Drawing from actual profiles of serial killers, Munson has created an accurate first novel that "provides a scary new perspective on the motivations that drive a seemingly normal person to psychopathic behavior" (St. Louis Post-Dispatch). Результаты поиска по книге. Отзывы - Написать отзыв. Пользовательский отзыв - Kirkus. Here's an unusual fiction debut: a formulaic but tight and swift serial-killer thriller-by a professor of philosophy of science and medicine (at the Univ.
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Attractive to women, educated, and charming, John Haack is the last man Lieutenant Eric Firecaster would suspect is a serial killer, but when Haack threatens Jill, the woman Firecaster is protecting, the cop learns that looks can be deceiving.
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Munson's background, which also includes teaching at Harvard Medical School's Dept. of Psychiatry, shows in his rich display of forensic detail and in his careful construction of the bent mind of the killer, John Haack. Munson's background, which also includes teaching at Harvard Medical School's Dept.
Published 1991 by Pocket Books in New York.
Inspired by Raymond Chandler's telling phrase, Ronald Munson has depicted a criminal as shocking as "a tarantula on a piece of angel food cake. Drawing form actual profiles of serial killers, he has created a bone-chillingly accurate portrait of a psychopath's mind and methods.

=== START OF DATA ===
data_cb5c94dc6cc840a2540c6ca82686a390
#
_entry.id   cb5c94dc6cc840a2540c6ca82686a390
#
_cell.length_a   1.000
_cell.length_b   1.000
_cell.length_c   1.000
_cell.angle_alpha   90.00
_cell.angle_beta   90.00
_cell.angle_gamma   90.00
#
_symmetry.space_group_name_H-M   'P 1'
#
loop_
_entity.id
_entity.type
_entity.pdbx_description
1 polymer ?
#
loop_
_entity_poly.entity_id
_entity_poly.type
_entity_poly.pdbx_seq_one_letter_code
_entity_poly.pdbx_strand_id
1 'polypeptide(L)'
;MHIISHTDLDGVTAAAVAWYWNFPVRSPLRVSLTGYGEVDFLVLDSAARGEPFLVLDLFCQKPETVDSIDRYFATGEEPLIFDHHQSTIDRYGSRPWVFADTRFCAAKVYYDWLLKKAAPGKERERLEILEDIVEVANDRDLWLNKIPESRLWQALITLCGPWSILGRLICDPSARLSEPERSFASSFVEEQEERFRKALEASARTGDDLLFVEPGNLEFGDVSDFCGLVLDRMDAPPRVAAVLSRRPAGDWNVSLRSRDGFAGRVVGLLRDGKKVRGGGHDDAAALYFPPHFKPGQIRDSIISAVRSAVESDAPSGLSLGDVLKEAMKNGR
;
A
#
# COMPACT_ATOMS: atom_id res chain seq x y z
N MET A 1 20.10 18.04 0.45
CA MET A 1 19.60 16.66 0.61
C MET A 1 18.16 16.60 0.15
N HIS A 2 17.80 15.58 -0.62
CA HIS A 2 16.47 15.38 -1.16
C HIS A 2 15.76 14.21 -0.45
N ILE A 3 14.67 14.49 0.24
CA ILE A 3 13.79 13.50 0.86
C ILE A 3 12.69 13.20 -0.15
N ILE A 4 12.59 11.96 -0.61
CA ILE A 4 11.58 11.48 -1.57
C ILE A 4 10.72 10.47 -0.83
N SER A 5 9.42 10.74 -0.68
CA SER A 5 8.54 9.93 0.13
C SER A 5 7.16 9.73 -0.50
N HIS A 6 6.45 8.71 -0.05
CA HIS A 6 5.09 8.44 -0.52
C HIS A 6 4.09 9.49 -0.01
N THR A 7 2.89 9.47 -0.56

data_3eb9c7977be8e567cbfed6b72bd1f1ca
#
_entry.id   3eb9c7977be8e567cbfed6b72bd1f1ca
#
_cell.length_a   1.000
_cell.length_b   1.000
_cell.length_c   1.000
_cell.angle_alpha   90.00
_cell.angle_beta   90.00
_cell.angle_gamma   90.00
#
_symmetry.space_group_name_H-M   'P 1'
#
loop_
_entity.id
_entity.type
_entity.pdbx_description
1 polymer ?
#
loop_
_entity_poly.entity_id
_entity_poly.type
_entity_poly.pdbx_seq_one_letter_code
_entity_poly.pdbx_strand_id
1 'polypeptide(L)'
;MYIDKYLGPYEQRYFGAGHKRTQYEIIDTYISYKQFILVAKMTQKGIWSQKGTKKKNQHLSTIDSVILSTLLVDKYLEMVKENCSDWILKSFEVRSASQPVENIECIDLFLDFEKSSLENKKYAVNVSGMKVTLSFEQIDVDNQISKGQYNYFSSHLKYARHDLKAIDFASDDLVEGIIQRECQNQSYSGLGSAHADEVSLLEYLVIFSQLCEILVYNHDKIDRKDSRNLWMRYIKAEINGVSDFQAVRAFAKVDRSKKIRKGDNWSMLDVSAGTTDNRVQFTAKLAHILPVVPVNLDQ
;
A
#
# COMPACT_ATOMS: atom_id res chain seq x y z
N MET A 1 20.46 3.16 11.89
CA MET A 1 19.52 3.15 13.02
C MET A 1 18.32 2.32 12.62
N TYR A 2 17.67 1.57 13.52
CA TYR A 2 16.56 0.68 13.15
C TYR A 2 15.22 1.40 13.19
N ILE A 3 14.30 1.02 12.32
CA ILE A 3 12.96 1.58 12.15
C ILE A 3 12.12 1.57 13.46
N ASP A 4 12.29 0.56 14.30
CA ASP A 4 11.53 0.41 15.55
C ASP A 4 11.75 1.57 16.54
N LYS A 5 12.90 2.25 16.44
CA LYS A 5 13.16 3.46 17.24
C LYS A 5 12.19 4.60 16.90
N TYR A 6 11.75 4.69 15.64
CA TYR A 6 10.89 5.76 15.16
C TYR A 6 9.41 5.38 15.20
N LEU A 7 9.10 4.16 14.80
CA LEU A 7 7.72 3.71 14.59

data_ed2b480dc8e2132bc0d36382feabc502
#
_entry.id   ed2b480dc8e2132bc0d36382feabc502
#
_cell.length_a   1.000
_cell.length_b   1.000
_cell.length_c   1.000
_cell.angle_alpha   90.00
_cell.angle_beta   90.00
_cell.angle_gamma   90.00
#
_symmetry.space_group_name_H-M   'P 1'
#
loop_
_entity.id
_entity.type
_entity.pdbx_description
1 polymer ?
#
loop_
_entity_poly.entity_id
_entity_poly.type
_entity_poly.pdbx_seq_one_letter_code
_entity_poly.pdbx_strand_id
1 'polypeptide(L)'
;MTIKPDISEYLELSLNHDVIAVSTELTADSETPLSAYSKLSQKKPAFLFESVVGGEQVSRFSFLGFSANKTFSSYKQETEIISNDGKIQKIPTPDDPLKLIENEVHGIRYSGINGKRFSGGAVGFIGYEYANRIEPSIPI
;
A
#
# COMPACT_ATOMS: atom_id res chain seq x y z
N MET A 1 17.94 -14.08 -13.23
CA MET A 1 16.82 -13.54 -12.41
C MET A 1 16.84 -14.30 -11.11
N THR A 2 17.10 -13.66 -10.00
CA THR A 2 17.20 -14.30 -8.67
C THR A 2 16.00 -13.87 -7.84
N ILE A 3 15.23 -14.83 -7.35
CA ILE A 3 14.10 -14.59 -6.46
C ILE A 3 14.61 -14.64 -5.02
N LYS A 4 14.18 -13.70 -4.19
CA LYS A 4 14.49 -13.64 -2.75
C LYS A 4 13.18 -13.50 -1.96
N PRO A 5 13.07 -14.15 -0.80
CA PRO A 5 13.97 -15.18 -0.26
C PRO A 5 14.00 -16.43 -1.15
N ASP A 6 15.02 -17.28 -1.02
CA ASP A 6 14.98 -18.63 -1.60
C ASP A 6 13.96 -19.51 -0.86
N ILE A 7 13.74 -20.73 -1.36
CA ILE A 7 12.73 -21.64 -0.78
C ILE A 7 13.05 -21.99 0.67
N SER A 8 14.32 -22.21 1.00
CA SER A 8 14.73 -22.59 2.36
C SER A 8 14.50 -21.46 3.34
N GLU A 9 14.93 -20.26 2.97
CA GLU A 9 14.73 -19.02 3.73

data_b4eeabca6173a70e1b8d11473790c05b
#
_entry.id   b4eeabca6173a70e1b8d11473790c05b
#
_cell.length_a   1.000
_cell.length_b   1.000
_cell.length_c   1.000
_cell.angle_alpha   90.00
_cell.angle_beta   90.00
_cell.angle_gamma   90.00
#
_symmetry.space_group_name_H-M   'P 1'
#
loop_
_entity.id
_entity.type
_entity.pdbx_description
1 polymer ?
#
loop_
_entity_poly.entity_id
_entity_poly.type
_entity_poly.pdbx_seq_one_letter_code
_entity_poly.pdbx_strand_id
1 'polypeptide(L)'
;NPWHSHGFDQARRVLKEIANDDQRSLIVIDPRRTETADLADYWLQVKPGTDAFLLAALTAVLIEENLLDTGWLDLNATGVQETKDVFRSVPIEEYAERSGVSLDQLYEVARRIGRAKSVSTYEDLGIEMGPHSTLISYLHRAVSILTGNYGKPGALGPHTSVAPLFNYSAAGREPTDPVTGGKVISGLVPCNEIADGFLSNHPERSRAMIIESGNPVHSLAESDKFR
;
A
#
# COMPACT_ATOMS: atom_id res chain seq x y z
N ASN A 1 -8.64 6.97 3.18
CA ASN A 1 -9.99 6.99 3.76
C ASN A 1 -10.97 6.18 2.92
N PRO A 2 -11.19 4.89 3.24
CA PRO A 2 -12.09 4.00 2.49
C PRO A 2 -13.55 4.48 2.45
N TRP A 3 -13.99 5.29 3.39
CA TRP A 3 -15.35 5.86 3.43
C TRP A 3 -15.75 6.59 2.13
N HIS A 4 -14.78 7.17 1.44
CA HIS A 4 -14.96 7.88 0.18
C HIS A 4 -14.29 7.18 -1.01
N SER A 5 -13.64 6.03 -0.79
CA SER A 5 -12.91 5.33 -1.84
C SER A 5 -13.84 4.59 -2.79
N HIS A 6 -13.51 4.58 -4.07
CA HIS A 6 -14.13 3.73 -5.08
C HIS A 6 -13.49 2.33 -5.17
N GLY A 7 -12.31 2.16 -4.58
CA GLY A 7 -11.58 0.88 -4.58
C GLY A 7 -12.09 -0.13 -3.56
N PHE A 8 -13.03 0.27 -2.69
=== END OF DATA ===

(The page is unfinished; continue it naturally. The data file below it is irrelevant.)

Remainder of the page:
Advances in medical technology force us to struggle with new and often gut-wrenching decisions. Raising fundamental questions about human relationships, this is an essential book about the very nature of life and death. How do we know when someone is dead and not just in a coma? Should a convicted felon qualify for a new heart? In The Woman Who Decided to Die, novelist and medical ethicist Ronald Munson takes readers to the very edges of medicine, where treatments fail and where people must cope with helplessness, mortality, and doubt.
Perhaps no medical breakthrough in the twentieth century is more spectacular, more hope-giving, or more fraught with ethical questions than organ transplantation. Each year some 25,000 Americans are pulled back from the brink of death by receiving vital new organs. Another 5,000 die while waiting for them. And what distinguishes these two groups has become the source of one of our thorniest ethical questions